Hospitals and healthcare providers operate under constant shortages of blood for transfusions. According to America’s Blood Centers, one in seven people who enter a hospital require a blood transfusion, and less than 10% of those eligible to donate blood do so annually. Red blood cells have a maximum shelf life of 42 days, blood platelets last only five days, and donated units must be kept refrigerated under specific conditions at all times to avoid premature expiration.
Well-loved urban parks historically have served as community centers. With more than 100,000 public park facilities scattered throughout neighborhoods and cities in the United States, urban parks have the potential benefit of fostering community and providing kids and adults with a place to socialize, exercise, play, and connect with the outdoors. As one City Lab article reports, urban parks are, “an ideal place for Americans to meet the national recommendations for physical activity (an hour a day for youth and a 150 minutes a week for adults),” though, in more recent years, parks are struggling to fulfill this potential.
Surrounding one’s self with several hundred species of wild animal from all corners of the world would normally present a serious and frightening safety risk for even the most intrepid thrill seeker. Yet we rarely think about safety when we step through the gates of our city’s local zoo. Behind the scenes, however, zookeepers work tirelessly to ensure a welcoming and danger-free experience while also looking after their own safety, as well as the well-being of the amazing creatures in their care. However, this does not mean that the experience always is without incident. National Geographic reports that from 1990 to 2016, 42 animals have died as the result of an escape or attack attempt. By contrast, 15 human lives were lost to zoo incidents in that same timeframe, along with 110 being injured.
When it comes to effective IoT implementation, businesses face a series of unique challenges. IoT-enabled machines, sensors, and devices require regular software updates as technology evolves, and new device onboarding, device maintenance, and repair cycles must be executed quickly to avoid downtime and the interruption of IoT data collection. A company’s IoT platform requires a variety of tools to execute these critical device maintenance tasks — such as connectivity and application support, service enablement, and solution architecture — but perhaps the most important service that a competent platform can provide is IoT device management.
With any enterprise comes an abundance of critical assets: vehicles, production materials, products, machines, tools, appliances, and people—all of which need to be managed properly to avoid costly delays and malfunctions, meet compliance standards, and achieve financial goals. It comes as no surprise that the Global Asset Management market is growing. According to a market outlook published by Stratistics MRC, the Global Enterprise Asset Management is expected to reach $6.83 billion by 2022, growing at a CAGR of 11.1%. It also comes as no surprise that IoT and cloud services are a driving force behind enterprise asset management (EAM) market growth.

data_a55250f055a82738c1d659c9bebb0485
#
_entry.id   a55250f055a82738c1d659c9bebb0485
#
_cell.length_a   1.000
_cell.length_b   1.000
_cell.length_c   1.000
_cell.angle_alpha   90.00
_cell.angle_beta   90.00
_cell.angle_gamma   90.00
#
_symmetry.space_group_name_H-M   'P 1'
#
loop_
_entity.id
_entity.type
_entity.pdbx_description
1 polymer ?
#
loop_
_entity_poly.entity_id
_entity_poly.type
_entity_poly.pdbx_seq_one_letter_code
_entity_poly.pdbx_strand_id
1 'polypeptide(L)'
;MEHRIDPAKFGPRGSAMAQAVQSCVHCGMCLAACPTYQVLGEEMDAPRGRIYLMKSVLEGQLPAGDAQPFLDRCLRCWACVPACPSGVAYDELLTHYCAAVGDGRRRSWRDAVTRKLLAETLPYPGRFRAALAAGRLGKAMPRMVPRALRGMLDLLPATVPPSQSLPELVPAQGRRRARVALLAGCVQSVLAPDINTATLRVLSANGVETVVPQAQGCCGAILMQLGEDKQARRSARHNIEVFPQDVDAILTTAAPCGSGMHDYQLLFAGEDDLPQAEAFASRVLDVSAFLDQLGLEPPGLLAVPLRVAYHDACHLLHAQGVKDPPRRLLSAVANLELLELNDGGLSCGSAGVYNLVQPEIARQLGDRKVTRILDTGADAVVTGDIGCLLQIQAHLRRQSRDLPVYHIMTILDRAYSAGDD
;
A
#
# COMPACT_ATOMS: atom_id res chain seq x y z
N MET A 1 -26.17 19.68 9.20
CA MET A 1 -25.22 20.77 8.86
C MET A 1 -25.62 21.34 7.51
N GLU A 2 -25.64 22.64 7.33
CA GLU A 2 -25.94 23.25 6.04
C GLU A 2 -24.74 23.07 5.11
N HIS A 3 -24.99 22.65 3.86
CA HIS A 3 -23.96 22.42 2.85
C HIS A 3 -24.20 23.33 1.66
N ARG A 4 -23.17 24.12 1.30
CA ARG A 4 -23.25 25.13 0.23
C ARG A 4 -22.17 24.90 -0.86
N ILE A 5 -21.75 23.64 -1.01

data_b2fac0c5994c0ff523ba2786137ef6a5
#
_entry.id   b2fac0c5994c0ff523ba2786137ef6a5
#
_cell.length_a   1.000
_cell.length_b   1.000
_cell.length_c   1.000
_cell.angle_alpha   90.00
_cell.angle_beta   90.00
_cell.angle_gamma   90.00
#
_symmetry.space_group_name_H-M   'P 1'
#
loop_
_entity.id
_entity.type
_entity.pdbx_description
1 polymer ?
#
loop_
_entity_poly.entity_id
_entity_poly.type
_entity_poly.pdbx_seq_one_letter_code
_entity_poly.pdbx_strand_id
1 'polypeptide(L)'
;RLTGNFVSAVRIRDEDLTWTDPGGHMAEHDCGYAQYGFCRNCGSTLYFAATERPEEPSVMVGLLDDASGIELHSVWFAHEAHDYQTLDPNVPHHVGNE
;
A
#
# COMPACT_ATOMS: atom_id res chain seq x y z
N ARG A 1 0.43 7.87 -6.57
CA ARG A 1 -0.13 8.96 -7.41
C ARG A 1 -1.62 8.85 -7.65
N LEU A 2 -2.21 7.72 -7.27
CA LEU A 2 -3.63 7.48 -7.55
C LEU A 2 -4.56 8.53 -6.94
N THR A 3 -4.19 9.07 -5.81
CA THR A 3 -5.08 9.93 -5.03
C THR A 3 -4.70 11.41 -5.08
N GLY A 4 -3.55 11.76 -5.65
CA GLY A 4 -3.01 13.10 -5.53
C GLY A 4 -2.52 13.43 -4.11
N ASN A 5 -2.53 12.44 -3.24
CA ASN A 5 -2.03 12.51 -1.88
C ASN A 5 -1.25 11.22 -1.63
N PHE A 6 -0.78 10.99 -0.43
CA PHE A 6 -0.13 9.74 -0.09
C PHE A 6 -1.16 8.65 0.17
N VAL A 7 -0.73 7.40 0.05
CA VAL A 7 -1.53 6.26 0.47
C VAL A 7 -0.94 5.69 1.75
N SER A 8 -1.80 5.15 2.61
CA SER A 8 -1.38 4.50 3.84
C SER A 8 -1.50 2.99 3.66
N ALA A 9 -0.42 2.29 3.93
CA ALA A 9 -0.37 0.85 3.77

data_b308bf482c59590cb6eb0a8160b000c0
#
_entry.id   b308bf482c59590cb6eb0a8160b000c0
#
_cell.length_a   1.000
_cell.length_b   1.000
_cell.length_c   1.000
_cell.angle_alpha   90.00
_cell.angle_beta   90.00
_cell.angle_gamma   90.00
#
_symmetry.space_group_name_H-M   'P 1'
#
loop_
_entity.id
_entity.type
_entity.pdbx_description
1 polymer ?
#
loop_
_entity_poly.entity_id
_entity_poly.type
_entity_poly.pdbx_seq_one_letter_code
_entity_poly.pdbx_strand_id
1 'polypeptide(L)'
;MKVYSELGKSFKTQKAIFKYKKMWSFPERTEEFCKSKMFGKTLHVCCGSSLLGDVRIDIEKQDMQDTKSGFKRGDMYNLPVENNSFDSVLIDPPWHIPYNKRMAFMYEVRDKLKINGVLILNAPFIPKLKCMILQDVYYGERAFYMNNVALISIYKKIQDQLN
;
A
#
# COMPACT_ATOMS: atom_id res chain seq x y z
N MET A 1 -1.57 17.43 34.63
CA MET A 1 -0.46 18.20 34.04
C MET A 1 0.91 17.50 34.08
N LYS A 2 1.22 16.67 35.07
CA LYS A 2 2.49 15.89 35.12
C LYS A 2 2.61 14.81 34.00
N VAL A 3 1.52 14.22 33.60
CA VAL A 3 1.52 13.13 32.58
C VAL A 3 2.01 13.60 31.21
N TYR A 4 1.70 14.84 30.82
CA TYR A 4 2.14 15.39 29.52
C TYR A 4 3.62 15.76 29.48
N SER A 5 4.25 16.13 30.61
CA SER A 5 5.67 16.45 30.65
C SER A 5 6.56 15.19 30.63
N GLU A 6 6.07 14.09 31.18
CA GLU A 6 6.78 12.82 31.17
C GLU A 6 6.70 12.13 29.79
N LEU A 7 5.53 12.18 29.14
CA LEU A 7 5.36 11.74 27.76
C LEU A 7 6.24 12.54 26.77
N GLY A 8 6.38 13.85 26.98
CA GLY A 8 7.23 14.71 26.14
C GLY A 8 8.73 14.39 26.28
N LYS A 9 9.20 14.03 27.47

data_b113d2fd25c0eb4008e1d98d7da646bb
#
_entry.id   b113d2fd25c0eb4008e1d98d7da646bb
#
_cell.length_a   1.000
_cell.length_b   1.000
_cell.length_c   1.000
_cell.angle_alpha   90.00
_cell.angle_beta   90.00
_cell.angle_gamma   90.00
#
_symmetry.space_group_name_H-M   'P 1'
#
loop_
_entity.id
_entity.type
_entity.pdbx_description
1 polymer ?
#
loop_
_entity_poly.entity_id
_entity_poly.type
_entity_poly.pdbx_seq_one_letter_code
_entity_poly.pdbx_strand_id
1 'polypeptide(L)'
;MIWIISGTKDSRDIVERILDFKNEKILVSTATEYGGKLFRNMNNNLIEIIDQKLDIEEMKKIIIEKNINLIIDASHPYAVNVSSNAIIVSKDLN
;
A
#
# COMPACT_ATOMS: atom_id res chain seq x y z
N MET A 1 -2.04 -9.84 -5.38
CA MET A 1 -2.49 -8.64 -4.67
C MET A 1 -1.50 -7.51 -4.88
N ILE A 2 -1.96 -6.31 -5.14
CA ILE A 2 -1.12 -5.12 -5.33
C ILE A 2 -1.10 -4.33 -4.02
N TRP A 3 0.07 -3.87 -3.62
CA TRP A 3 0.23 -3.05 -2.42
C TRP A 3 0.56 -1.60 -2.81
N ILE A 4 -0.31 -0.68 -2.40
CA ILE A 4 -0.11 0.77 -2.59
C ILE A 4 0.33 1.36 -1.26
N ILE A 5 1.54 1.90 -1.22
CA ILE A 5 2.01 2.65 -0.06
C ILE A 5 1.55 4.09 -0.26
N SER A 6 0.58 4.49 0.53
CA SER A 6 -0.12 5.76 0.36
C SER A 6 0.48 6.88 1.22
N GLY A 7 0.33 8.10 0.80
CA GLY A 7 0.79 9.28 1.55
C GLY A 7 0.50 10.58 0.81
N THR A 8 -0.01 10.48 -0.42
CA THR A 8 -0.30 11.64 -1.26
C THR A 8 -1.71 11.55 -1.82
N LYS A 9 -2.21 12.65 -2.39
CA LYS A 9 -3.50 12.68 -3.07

As outlined in our 2016 blog, GPS: The Grandfather of IoT, GPS is a radio navigation satellite service (RNSS). Unlike IoT applications, GPS doesn’t require the user to transmit data and operates independently of any telephonic or internet reception, providing a powerful tool for companies around the world to locate and track assets wherever they are.
Almost 20 years ago, the introduction of computer-driven automation brought fundamental change to the manufacturing industry. Today, with the advent of the Internet of Things (IoT), manufacturing is changing again. The traditional factory floor already accustomed to interconnected production means along a predefined hierarchy, with every asset working together to achieve efficient production at optimal costs. With SIM-enabled IoT, new “smart factories” are envisioning a hyper-connectivity that maintains constant data flows along every link of the value and supply chain to close information and inventory gaps, increase operational efficiency, and lower overall manufacturing costs. This new level of connectivity, backed by IoT and SIM technology, has led some to declare SIM IoT manufacturing as the fourth industrial revolution, or Industry 4.0.
As the world works toward a greener future, new tools are needed to study the impact humans have on the environment. For most urban areas, the annual carbon footprint of a single city can range from “40 to 80 metric tons of carbon dioxide” according to Business Insider. Fortunately, environmental sensor technologies have greatly improved in recent years, and we now are able to study our carbon footprint and impact in ways we could only dream of a decade ago. Leveraging the Internet of Things to connect sensors across a city or geographic region to a single network could mean even more information for scientists, meteorologists, and ecologists everywhere.
Businesses across dozens of industries are turning IoT-collected data into practical action to improve operational efficiency and provide better service. From retail supply chain management to smart home solar energy to healthcare patient monitoring to tracking fleet locations and service conditions, the number of applications for data collected by IoT will continue to grow as wireless technology advances.
Solar energy usage is on the rise nationwide as the technology becomes more efficient and cost effective. According to the International Energy Agency (IEA), renewable energy sources accounted for almost two-thirds of net new power capacity around the world in 2016, with solar energy expanding faster than any other fuel source to surpass the net growth in coal for the first time in history.